Two half-day walks to Hewitts in the far north Pennines.
Cold Fell is the remotest of all, just a few miles south of Hadrian's Wall and – right on the edge of the high ground – well-named even in August.
This was a decent short circuit from the nature reserve parking to the north. There are a couple of miles of upper slopes that are probably never anything but bleak and boggy, but the valleys are pretty and the lower paths good and clear. The direct(ish) way up starts on a road, then a stoned miner's track, fading into vehicle tracks and then marshy nothing. But it only takes the most basic compass work and a bit of determination (careful forecast-study didn't avoid a thorough stormy soaking and a howling southwesterly) to bump into the ridge-fence and follow that up the final slopes. The summit had a daunting cairn, but sadly views only of rainclouds…
The westerly return is slightly better going, rushy (and now very wet) grass but a clear enough route down to the secluded valley of Gairs. And then there's a very good terrace route (an old tramway) curving around the occasionally puddly lower slopes back.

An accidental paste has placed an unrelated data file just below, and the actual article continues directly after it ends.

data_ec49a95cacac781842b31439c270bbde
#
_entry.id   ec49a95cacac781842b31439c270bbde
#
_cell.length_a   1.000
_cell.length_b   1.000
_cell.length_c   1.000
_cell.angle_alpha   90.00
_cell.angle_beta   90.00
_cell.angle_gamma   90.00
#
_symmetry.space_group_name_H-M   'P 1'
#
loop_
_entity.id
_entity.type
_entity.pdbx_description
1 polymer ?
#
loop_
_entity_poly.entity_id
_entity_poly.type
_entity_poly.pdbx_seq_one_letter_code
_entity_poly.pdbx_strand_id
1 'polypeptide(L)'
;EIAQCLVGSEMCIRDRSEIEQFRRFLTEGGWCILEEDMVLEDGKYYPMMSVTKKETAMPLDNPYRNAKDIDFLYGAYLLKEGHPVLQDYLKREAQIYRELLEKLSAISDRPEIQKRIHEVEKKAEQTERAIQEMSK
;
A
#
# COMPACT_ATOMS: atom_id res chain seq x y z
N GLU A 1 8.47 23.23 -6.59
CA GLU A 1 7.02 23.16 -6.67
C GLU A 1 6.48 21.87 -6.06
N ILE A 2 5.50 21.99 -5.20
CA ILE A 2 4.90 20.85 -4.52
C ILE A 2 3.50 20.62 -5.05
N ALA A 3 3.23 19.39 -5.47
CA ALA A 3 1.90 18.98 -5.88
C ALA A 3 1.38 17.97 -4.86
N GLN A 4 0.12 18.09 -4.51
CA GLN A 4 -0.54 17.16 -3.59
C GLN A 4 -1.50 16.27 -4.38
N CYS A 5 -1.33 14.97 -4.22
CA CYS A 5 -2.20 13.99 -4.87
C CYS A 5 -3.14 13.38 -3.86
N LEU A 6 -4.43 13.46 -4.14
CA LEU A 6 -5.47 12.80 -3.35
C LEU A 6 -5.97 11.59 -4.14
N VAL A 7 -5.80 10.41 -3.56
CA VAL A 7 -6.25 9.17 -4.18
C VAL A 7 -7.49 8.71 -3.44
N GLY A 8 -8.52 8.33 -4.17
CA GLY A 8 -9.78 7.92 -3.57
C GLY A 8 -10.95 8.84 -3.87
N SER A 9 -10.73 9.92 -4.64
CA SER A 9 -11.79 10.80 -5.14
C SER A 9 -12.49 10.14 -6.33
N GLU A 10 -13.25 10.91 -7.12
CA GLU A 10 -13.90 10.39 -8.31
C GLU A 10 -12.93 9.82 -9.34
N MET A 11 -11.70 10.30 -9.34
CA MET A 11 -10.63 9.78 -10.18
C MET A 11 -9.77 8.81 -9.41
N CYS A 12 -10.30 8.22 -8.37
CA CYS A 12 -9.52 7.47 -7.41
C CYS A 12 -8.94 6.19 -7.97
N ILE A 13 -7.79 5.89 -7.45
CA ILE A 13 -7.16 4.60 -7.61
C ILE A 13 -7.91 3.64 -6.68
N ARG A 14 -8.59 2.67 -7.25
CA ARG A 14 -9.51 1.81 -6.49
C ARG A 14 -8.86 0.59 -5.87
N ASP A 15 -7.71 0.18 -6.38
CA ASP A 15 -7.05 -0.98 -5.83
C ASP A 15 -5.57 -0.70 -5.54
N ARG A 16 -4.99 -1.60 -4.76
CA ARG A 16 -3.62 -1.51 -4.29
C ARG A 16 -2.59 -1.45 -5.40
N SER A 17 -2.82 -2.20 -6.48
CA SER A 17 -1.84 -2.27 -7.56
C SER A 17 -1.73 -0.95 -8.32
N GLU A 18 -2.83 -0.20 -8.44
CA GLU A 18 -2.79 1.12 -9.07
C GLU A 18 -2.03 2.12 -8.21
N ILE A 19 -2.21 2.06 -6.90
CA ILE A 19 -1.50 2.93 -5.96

Much more summery later, and up to Grey Nag on the first of what might be several straight up/downs to North Pennine peaks, and one of the longest.
A very short stretch of Pennine Way heads up from the roadside through some nice woodland into cluttered pastures. The short track to open country from there isn't a right-of-way, but it seems well-trodden and tolerated, through an unlocked gate obstructed only by a herd of cattle into 'legitimate' terrain. From there to the top, nothing really resembles a path or anything ever previously trodden. The summit is always in sight on a clear day but the route to the plausible fence crossings (generally near corners, plus a gate at the height of the vague Black Hill ridge) is guesswork. It isn't truly boggy, bar a few challenging hags towards the top, but it's very tough-going – high strides through tall rough vegetation, uphill and straight into a fierce wind. It seemed a lot longer than 2.5 miles…
The summit after that is a surprise; sudden firm pastures, enough to support a network of well-built drystone walls, and a fine viewpoint.
Going back down (something like) the same way it's still rough, wet and vague, but a lot quicker and easier that way...
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